Posts Tagged ‘jonny greenwood’

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Radiohead – The King Of Limbs [2011]

February 20, 2011

Post #52.  LP8, though hardly L.  My only disappointment with this album is its length. I want more!!  I’m such a Radiohead glutton that one of the reasons Hail to the Thief is my favorite Radiohead album is its length.  How can you beat 56 and a half minutes of Radiohead?  At 37 and a half minutes across only eight tracks, The King of Limbs is Radiohead‘s shortest album.

Perhaps keeping the album brief is an evil Radiohead trick to get me to listen over and over so I spend more time absorbing the details in each piece.  Well it’s working as I’m on my 25th listen and each track gets better every time through.  Whether this was intentional or not, TKOL needs multiple listens.

TKOL explores elements of psychedelic minimalism, with subtle themes entering and exiting, stream of consciousness lyrics, and droning undertones, which keep the songs from making major transitions as many other Radiohead songs do and give them an inward focus.  Unlike most other psychedelic rock, the droning elements to these songs are interweaving strings and horns orchestrated by Radiohead‘s lead guitarist, Jonny Greenwood.  In some senses the band is lost in this album.  There aren’t any crazy Max/MSP solos and you have to try really hard to hear contributions from Ed O’Brien, the traditional rhythm guitar glue that holds a Radiohead song together.  The band member that stands out most to me is actually Phil Selway, as he takes the wheel for beat-driven tracks 1-5 and 8 and gives the rest of the band room to play and extend the range of their instruments.  The vast sonic landscape explored on this album is also largely facilitated by the work of producer Nigel Godrich who cleverly separates and blends each instrument.  His touch is especially evident on Bloom and Feral.

Here’s the music video for Lotus Flower and a full youtube stream of the album below.

source: deadairspace

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E101: Beginning Electro for the Classical Musician

December 10, 2010

See this page:  https://professorkeanbean.wordpress.com/e101-beginning-electro-for-the-classical-musician/

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Radiohead Singles!

March 23, 2010

Post #31.  You knew it was coming.  I’m actually impressed with myself that I went 30 weeks without making a Radiohead post.  Well, there are three reasons to do it now: 1. Radiohead and various band members have been writing and releasing singles recently, 2. Radiohead are currently recording!, and 3. I get to see Atoms for Peace (Yorke’s solo group) perform in Chicago on April 10 and I wanted an excuse to brag about it.  (And, yeah, I took that photo at Bonnaroo.)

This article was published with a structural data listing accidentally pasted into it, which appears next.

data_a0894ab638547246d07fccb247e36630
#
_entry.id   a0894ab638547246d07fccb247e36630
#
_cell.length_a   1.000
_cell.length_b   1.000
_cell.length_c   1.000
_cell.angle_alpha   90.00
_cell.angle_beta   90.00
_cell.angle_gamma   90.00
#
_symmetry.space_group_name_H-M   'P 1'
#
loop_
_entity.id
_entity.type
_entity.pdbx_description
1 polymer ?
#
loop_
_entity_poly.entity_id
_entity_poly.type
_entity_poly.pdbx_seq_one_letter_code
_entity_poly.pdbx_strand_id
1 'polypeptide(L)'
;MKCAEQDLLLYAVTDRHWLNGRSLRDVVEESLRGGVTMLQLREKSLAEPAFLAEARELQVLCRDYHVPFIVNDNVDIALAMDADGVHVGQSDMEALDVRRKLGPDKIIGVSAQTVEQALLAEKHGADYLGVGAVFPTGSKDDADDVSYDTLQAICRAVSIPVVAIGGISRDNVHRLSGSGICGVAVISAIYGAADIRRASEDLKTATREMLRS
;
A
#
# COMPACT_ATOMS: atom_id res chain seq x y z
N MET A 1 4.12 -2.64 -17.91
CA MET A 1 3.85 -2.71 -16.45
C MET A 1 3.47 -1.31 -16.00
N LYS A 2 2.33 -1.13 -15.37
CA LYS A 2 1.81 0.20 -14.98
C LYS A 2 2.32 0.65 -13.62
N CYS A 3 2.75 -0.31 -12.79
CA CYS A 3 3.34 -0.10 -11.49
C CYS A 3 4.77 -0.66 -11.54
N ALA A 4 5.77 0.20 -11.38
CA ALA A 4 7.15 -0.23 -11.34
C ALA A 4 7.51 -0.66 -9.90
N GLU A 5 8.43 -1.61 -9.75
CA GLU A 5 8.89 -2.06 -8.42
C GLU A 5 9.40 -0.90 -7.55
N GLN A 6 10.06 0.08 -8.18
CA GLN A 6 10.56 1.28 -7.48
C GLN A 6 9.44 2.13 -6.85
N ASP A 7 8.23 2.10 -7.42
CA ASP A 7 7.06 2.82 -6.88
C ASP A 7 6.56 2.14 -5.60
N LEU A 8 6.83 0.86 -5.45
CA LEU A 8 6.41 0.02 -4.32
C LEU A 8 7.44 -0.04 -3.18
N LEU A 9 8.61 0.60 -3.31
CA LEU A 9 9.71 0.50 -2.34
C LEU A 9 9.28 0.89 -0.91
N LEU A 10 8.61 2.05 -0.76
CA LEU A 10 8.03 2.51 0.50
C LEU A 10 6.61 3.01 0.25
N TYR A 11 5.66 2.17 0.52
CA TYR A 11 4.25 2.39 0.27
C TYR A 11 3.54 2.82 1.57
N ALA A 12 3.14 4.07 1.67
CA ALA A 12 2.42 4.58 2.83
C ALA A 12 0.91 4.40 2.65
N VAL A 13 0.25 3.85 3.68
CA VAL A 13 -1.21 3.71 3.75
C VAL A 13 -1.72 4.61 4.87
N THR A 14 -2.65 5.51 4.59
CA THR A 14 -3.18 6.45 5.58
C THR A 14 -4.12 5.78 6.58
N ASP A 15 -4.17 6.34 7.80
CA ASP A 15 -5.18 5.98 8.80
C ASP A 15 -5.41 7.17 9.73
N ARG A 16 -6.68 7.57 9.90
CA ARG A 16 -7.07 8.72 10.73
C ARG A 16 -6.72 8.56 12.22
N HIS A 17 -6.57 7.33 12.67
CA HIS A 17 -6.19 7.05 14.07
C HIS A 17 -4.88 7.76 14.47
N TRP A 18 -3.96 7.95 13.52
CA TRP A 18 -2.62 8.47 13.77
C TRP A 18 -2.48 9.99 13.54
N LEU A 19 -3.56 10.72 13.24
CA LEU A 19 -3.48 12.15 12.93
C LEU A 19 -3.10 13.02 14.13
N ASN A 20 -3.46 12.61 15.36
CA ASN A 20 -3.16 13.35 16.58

RadioheadHarry Patch (In Memory Of).  Gorgeous classical arrangement featuring Yorke’s isolated voice.  This was written for Harry Patch, the last surviving British soldier of WWI, and released after his death last year.  Yorke’s vocals are left untouched to portray Patch’s state.

RadioheadThese Are My Twisted Words.  This song is as good as any of the tracks on In Rainbows and makes me excited for what they might be recording now.  I love the trailing guitars and light kickdrum thump.

Thom YorkeHearing Damage.  Song from Twighlight series New Moon Soundtrack.  Way to expose those vampire-loving teenagers to good music, Thom!

Thom Yorke feat. Jonny GreenwoodFeeling Pulled Apart by Horses. This track is a pretty neat experiment in musical deconstruction.  Instruments enter and exit as they please to contribute to the creepy groove.   A less impressive track, The Hollow Earth, was included on the flip side of this release.

Thom YorkeAll for the Best.  This is a lovely cover of a Mark Mulcahy song featuring Thom’s brother, Andy Yorke, on harmony vocals.  This is from the tribute album Ciao My Shining Star.

Jonny GreenwoodDoghouse.  This is an abstract classical piece that Greenwood was commissioned to write for the BBC Orchestra.  It is similar to his earlier composition Popcorn Superhet Receiver, which was used for the soundtrack to There Will Be Blood.  You can stream it here, but only for two more days.  An interview with Greenwood starts about 26 minutes in and the actual piece starts around the 31 minute mark.

Phil SelwayThe Ties that Bind Us and The Witching Hour.  Two finger-picked acoustic songs. (The Ties that Bind Us is the better of the two.)  From Seven Worlds Collide album The Sun Came Out.

Ed O’Brien (with Liam Finn) – Bodhisattva Blues.  A basic rock song with some pretty neat guitar work.  You can stream it here. From Seven Worlds Collide album The Sun Came Out.

Thom YorkeThe Present Tense.  Beautiful unreleased song.

source: dead air space and pfork

(all but Greenwood’s and O’Brien’s work is on this youtube playlist)